Shapiro v Thompson Established 14th Amendment Right to TravelHistorical
In Shapiro v Thompson, 394 U.S. 618 (1969), the U.S. Supreme Court recognized a constitutional right to travel from one state to another. It further held that state laws that imposed residency requirements to obtain welfare assistance violated the Equal Protection Clause of the 14th Amendment.
Facts of Shapiro v Thompson
The Connecticut Welfare Department denied Vivian Marie Thompson’s application for assistance under the program for Aid to Families with Dependent Children (AFDC). She was a 19-year-old unwed mother of one child and pregnant with her second child when she changed her residence in June, 1966, from Dorchester, Massachusetts, to Hartford, Connecticut, to live with her mother, a Hartford resident. She moved to her own apartment in Hartford several months later. Because of her pregnancy, she was unable to work or enter a work training program.
Thompson’s application was denied pursuant to Connecticut statutory provisions that denied welfare assistance to persons who were residents and met all other eligibility requirements except that they had not resided within the jurisdiction for at least a year immediately preceding their applications for assistance. Thompson subsequently filed suit, arguing that prohibition of benefits to residents of less than one year created a discriminatory classification that denies them equal protection of the laws.
The majority of a three-member panel of the Connecticut District Court held that the provision was unconstitutional because it “has a chilling effect on the right to travel.” The majority further held that the provision was a violation of the Equal Protection Clause of the Fourteenth Amendment because the denial of relief to those residents in the State for less than a year is not based on any permissible purpose, but is solely designed “to protect its fisc by discouraging entry of those who come needing relief.”
The consolidated cases before the Supreme Court also challenged the constitutionality of Pennsylvania and District of Columbia statutory provisions that also denied welfare assistance to persons who were residents and meet all other eligibility requirements except that they have not resided within the jurisdiction for at least a year immediately preceding their applications for assistance. The states argued that the waiting period was needed to preserve the fiscal integrity of their public assistance programs, as persons who require welfare assistance during their first year of residence are likely to become continuing burdens on welfare programs. They also sought to justify the classification as a permissible attempt to discourage indigents from entering a State solely to obtain larger benefits and to distinguish between new and old residents on the basis of the tax contributions they have made to the community. The states also cited administrative and related governmental objectives, such as facilitating the planning of welfare budgets, providing an objective test of residency, minimizing the opportunity for recipients fraudulently to receive payments from more than one jurisdiction, and encouraging the early entry of new residents into the labor force.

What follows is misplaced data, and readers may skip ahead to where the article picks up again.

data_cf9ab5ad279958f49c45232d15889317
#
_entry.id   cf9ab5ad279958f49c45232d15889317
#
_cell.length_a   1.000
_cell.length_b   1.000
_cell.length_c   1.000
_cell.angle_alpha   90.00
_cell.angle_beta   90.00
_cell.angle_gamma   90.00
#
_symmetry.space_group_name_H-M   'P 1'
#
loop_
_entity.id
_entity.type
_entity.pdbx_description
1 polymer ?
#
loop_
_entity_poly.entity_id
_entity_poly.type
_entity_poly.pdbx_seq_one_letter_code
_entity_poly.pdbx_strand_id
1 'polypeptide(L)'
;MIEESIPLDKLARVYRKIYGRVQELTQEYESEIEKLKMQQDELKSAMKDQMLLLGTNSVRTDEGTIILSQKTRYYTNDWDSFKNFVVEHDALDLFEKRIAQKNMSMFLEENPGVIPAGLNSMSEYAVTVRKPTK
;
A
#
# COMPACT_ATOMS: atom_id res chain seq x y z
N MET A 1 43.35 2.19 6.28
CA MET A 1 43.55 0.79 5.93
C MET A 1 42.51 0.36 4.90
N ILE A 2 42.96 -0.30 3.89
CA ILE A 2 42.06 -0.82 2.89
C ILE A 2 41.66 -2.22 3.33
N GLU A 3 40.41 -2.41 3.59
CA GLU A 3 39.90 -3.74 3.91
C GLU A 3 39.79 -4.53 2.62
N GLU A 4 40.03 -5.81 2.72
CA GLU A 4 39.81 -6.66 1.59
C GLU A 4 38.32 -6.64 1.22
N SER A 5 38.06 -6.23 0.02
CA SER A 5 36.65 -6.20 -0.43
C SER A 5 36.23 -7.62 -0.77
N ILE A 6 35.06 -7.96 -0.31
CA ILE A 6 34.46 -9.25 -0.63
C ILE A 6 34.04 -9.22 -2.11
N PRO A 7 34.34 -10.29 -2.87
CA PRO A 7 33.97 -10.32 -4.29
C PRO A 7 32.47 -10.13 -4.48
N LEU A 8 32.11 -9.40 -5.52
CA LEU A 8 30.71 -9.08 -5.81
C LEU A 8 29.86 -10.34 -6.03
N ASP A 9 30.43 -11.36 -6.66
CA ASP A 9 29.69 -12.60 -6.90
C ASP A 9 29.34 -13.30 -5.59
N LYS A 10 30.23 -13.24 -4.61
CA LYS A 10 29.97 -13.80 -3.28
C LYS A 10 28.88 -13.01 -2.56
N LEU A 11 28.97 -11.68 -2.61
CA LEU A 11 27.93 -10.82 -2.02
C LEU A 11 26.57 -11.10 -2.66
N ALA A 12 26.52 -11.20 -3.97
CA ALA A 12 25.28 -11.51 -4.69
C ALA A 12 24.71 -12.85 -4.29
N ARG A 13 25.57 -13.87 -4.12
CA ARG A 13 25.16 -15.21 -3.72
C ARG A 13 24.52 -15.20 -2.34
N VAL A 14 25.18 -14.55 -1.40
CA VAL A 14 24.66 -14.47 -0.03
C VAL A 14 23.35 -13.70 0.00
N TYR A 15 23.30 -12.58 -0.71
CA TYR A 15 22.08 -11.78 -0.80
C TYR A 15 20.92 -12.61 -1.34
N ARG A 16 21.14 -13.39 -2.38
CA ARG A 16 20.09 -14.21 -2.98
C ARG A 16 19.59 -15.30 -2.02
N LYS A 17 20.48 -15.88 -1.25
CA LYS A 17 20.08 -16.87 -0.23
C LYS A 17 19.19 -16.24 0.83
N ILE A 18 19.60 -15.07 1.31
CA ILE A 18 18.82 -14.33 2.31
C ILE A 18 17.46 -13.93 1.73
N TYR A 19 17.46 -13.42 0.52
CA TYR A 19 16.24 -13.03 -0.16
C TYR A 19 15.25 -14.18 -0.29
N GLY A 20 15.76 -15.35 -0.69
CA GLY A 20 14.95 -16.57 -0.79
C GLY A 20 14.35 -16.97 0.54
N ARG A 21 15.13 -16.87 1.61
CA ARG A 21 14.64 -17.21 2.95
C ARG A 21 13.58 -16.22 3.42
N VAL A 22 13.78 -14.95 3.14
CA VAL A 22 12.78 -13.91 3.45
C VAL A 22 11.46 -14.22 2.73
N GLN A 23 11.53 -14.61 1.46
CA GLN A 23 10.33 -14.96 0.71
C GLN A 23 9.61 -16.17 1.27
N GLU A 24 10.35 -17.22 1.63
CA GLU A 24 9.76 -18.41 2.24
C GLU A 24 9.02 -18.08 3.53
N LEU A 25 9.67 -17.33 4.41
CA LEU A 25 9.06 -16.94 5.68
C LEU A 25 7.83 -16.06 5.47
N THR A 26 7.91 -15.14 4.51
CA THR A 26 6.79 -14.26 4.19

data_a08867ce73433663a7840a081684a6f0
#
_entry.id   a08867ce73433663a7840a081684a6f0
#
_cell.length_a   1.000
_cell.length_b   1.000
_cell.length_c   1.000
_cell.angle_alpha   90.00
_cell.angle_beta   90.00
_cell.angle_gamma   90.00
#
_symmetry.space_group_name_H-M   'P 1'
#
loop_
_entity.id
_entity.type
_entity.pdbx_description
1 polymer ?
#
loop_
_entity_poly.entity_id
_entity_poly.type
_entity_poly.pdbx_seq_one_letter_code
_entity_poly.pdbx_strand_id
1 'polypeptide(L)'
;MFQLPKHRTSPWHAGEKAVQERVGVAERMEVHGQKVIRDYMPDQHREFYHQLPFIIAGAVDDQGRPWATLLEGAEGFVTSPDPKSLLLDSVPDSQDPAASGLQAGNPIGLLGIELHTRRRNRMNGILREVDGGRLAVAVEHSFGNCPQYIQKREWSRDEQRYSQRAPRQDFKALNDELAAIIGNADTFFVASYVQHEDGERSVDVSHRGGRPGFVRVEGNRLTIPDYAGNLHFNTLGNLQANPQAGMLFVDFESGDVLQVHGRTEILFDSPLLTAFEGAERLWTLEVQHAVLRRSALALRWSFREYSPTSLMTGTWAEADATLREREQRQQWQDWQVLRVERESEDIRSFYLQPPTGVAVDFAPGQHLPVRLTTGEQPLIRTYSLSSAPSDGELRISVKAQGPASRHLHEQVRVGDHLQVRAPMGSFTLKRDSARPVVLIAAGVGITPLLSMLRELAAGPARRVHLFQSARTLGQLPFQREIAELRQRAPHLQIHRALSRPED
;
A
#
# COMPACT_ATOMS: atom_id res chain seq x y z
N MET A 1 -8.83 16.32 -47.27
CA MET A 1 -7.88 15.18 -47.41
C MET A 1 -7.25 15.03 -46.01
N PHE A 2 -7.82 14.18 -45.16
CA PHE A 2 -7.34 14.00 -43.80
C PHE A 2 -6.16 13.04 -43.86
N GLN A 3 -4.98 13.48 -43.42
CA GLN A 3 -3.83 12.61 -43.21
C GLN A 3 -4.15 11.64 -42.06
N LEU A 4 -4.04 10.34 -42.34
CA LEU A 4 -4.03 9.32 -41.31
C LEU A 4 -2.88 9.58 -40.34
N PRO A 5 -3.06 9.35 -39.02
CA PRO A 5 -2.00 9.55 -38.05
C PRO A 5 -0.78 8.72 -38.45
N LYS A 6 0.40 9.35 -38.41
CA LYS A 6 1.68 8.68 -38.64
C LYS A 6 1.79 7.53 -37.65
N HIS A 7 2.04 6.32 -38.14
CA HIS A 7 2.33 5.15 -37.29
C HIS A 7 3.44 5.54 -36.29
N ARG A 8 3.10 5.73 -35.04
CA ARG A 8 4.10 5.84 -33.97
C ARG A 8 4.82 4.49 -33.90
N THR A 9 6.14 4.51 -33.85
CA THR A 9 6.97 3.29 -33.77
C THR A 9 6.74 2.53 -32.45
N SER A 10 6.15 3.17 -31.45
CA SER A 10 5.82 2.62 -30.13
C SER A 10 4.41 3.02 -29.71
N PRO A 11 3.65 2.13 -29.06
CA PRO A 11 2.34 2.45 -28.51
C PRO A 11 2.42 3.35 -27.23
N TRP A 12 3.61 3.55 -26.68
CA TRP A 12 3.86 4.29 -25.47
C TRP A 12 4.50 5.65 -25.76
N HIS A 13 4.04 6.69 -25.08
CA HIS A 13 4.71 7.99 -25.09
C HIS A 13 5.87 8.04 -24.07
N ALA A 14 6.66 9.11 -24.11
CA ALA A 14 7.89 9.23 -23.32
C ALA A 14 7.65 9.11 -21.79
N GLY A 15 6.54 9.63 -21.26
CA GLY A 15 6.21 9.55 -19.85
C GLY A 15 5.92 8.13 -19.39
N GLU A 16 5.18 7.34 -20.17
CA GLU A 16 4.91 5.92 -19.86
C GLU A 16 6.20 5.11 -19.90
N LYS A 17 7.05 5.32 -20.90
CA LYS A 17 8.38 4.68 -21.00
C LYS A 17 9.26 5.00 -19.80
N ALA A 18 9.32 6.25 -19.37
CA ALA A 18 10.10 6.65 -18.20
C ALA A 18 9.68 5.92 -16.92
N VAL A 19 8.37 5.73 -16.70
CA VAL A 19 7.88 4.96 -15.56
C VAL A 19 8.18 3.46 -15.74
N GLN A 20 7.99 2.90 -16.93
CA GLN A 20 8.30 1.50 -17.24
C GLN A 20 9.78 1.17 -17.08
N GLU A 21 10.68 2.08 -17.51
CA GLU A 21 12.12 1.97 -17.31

Court’s Decision in Shapiro v Thompson
By vote 6-3, the Supreme Court held that residency requirements of the AFDC aid program violated the Fourteenth Amendment’s Equal Protection Clause. William J. Brennan, Jr. wrote on behalf of the majority.
The majority first addressed the right to travel. “Since the Constitution guarantees the right of interstate movement, the purpose of deterring the migration of indigents into a State is impermissible, and cannot serve to justify the classification created by the one-year waiting period,” Justice Brennan wrote.
Since the state laws at issue involved the “fundamental right of interstate movement,” the majority determined that they must promote a compelling state interest. “In moving from jurisdiction to jurisdiction appellees were exercising a constitutional right, and any classification which penalizes the exercise of that right, unless shown to be necessary to promote a compelling governmental interest, is unconstitutional,” Justice Brennan explained.
Applying this standard, the majority concluded that the regulations failed to pass muster and, therefore, violated the Equal Protection Clause. “A State may no more try to fence out those indigents who seek higher welfare payments than it may try to fence out indigents generally,” Justice Brenna wrote.
He added: “The classification may not be sustained as an attempt to distinguish between new and old residents on the basis of the contribution they have made to the community through the payment of taxes because the Equal Protection Clause prohibits the States from apportioning benefits or services on the basis of the past tax contributions of its citizens.
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